With the maximalist interior design trend continuing to be a favourite style on Instagram and Pinterest, the idea of more is better has been grabbed by so many homeowners and taken to the maximum.
Social media is full of people showing off their rooms stuffed full of colour and pattern, texture and tactile fabrics, furniture and accessories.
A minimalist’s worst nightmare, maximalist interior design may promote more is best, but there is a way to achieve a room scheme without it looking like a visual jumble, and the cornerstone for many people is the use of multiple patterns.
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Maximalism is still one of the key interior design trends predicted for 2022, but if the impactful world of clashing patterns and strong colours are not for you, nature-based shades such as green, blue and earthy tones are all strong styles making a splash in interiors this year. Find out about all the main trends for the year ahead here.
Layering patterns across a room, even on the ceiling, is a way to bring extra visual interest to a space but there are a few rules to consider before you dive in according to interior design professional and style expert Sophie Robinson.
Sophie is considered by many as the queen of colour, pattern and maximalist, although her first series on Channel 5’s Dream Home Makeovers illustrated that even black can be a brilliant colour to use throughout a room when in episode one she painted a massive lounge in a converted chapel totally black – even on the ceiling.
Sophie says: “Pattern clashing is all about creating friction and drama but while we are ripping up the rule book, there are some tips to getting it right”.
1. Choose a hero
Begin with a hero piece – a fabric or a wallpaper – and this should be the boldest pattern in the scheme. This hero pattern can be given the maximum treatment by appearing on all walls, on multiple fabric surfaces, or it can just be the one, bold statement piece in the room from which the rest of the scheme evolves.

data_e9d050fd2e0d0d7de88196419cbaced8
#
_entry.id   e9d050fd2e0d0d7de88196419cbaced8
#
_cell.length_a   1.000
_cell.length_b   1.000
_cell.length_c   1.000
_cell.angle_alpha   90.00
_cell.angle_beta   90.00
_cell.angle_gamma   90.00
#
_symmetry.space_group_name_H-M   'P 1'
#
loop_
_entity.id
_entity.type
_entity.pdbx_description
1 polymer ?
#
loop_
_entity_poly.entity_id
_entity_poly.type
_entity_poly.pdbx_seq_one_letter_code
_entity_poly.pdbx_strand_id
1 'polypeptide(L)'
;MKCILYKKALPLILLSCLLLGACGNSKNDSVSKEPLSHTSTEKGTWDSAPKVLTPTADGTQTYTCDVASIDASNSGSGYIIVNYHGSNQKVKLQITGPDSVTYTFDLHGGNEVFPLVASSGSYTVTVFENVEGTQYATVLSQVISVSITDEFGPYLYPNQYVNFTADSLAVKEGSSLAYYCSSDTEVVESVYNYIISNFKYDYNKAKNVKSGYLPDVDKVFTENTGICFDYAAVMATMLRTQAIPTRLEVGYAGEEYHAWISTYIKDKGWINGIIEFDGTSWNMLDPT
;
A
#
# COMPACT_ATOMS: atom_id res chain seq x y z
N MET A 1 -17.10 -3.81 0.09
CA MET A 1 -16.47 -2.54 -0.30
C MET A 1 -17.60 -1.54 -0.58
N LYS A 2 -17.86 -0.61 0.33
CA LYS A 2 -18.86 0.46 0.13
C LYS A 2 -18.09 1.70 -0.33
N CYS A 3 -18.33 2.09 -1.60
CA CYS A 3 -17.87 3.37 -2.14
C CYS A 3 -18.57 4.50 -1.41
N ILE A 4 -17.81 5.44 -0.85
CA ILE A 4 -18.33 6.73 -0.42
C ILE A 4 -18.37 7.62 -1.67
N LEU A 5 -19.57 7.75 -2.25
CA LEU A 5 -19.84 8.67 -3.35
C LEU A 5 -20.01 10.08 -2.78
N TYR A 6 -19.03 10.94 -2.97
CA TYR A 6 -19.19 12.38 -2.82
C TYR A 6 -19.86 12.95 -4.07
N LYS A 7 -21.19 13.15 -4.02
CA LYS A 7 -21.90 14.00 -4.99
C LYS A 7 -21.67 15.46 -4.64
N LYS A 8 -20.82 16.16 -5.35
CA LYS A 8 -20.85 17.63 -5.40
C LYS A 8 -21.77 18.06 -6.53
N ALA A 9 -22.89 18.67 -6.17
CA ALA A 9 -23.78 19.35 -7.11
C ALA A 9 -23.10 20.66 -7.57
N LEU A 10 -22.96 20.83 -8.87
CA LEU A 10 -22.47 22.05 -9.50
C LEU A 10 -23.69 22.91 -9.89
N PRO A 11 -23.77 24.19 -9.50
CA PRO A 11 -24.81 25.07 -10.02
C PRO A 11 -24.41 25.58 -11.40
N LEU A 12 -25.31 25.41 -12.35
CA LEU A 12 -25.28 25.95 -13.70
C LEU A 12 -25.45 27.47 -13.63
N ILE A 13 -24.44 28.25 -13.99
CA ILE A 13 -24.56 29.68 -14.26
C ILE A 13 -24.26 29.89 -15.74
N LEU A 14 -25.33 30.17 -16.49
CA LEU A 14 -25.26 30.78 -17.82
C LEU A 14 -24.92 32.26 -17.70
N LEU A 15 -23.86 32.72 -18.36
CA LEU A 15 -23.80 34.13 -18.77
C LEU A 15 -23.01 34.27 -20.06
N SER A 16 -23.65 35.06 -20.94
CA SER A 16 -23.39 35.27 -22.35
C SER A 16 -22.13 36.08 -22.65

2. Break up the fight
Upholstery, curtains, rugs, artwork, lampshades and ornaments can all bring extra patterns to the room. But to break up the clashes of patterns, if you want to calm the riot somewhat, add a block of a neutral shade on the walls, or a plain fabric on some of the accessories, or one item of furniture with no pattern at all.
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3. Control your colours
Sophie says for the most cohesive scheme keep your colour palette tight because when there is a lot going on visually with lots of patterns, you’ll probably need to reign in the colour to bring cohesion. But it is a personal choice, as some people love to bring in more clashing colours and patterns to increase the drama to the visual maximum.
If you stick to a palette of three to four colours, you can still bring extra drama by adding lighter and darker shades of these tones too – this will bring more layers of colour but still within the boundaries of the scheme.
In Cardiff, homeowner and pattern and colour enthusiast Angie Spiteri has used lots of patterns to excite the eyes in her kitchen but the pink, yellow and grey provide a constant that ties them all together.
4. Bring balance
Many interior designers suggest looking at balance within a space to make it more visually pleasing, so there’s not just a riot of pattern in one area, but that each side of the room can relate to, and have a relationship with each other. This can be achieved through pattern and / or colour that flows through the space and takes your eyes on a journey, with particular spots to notice and linger.